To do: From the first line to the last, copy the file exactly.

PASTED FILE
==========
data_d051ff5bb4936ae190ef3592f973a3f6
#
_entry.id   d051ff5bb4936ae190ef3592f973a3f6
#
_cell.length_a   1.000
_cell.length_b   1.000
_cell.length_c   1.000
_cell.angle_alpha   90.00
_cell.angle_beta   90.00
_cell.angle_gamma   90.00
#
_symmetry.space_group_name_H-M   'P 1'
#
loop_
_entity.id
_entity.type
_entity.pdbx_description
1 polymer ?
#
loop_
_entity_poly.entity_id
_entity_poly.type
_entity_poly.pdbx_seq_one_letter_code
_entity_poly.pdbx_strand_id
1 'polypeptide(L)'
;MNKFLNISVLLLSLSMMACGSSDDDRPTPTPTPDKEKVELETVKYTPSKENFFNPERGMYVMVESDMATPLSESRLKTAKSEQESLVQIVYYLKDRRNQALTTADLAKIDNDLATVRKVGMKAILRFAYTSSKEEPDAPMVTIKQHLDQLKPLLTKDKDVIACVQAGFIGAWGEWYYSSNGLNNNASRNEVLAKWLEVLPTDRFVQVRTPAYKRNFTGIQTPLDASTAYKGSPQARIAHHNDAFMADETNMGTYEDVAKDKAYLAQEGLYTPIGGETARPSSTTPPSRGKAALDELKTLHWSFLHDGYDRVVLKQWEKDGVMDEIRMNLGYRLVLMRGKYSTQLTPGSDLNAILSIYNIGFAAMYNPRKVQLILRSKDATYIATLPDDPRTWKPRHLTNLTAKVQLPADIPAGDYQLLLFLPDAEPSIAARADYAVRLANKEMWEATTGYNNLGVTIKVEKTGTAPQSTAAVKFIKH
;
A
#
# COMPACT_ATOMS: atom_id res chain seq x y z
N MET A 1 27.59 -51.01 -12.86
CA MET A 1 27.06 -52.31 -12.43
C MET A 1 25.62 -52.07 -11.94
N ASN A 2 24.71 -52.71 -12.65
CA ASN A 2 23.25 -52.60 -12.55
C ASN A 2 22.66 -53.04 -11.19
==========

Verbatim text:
data_d051ff5bb4936ae190ef3592f973a3f6
#
_entry.id   d051ff5bb4936ae190ef3592f973a3f6
#
_cell.length_a   1.000
_cell.length_b   1.000
_cell.length_c   1.000
_cell.angle_alpha   90.00
_cell.angle_beta   90.00
_cell.angle_gamma   90.00
#
_symmetry.space_group_name_H-M   'P 1'
#
loop_
_entity.id
_entity.type
_entity.pdbx_description
1 polymer ?
#
loop_
_entity_poly.entity_id
_entity_poly.type
_entity_poly.pdbx_seq_one_letter_code
_entity_poly.pdbx_strand_id
1 'polypeptide(L)'
;MNKFLNISVLLLSLSMMACGSSDDDRPTPTPTPDKEKVELETVKYTPSKENFFNPERGMYVMVESDMATPLSESRLKTAKSEQESLVQIVYYLKDRRNQALTTADLAKIDNDLATVRKVGMKAILRFAYTSSKEEPDAPMVTIKQHLDQLKPLLTKDKDVIACVQAGFIGAWGEWYYSSNGLNNNASRNEVLAKWLEVLPTDRFVQVRTPAYKRNFTGIQTPLDASTAYKGSPQARIAHHNDAFMADETNMGTYEDVAKDKAYLAQEGLYTPIGGETARPSSTTPPSRGKAALDELKTLHWSFLHDGYDRVVLKQWEKDGVMDEIRMNLGYRLVLMRGKYSTQLTPGSDLNAILSIYNIGFAAMYNPRKVQLILRSKDATYIATLPDDPRTWKPRHLTNLTAKVQLPADIPAGDYQLLLFLPDAEPSIAARADYAVRLANKEMWEATTGYNNLGVTIKVEKTGTAPQSTAAVKFIKH
;
A
#
# COMPACT_ATOMS: atom_id res chain seq x y z
N MET A 1 27.59 -51.01 -12.86
CA MET A 1 27.06 -52.31 -12.43
C MET A 1 25.62 -52.07 -11.94
N ASN A 2 24.71 -52.71 -12.65
CA ASN A 2 23.25 -52.60 -12.55
C ASN A 2 22.66 -53.04 -11.19